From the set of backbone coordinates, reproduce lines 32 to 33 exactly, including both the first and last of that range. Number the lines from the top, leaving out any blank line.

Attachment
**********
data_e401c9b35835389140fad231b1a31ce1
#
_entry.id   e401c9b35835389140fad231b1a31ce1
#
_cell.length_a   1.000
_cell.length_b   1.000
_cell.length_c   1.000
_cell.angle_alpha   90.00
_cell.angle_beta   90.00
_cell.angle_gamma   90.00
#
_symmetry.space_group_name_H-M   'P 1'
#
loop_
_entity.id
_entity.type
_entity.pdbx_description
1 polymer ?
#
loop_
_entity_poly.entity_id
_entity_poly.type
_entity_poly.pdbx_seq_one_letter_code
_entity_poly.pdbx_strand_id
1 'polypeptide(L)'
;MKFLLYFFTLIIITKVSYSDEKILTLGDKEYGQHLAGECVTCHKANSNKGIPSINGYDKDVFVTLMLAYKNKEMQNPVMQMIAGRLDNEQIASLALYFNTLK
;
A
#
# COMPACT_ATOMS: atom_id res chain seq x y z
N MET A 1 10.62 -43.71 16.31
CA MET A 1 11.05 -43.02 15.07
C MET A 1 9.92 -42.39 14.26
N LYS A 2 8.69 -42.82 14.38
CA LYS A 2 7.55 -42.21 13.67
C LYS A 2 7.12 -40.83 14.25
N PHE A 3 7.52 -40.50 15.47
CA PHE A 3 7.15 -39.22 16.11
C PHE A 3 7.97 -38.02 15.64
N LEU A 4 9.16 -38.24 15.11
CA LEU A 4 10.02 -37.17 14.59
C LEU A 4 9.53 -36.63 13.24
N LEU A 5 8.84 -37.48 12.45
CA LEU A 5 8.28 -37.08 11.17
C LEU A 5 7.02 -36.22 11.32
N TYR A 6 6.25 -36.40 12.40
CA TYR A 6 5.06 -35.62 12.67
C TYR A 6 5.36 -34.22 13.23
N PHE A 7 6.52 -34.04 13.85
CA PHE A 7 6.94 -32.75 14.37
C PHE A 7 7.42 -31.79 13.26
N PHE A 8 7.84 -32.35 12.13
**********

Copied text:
CA MET A 1 11.05 -43.02 15.07
C MET A 1 9.92 -42.39 14.26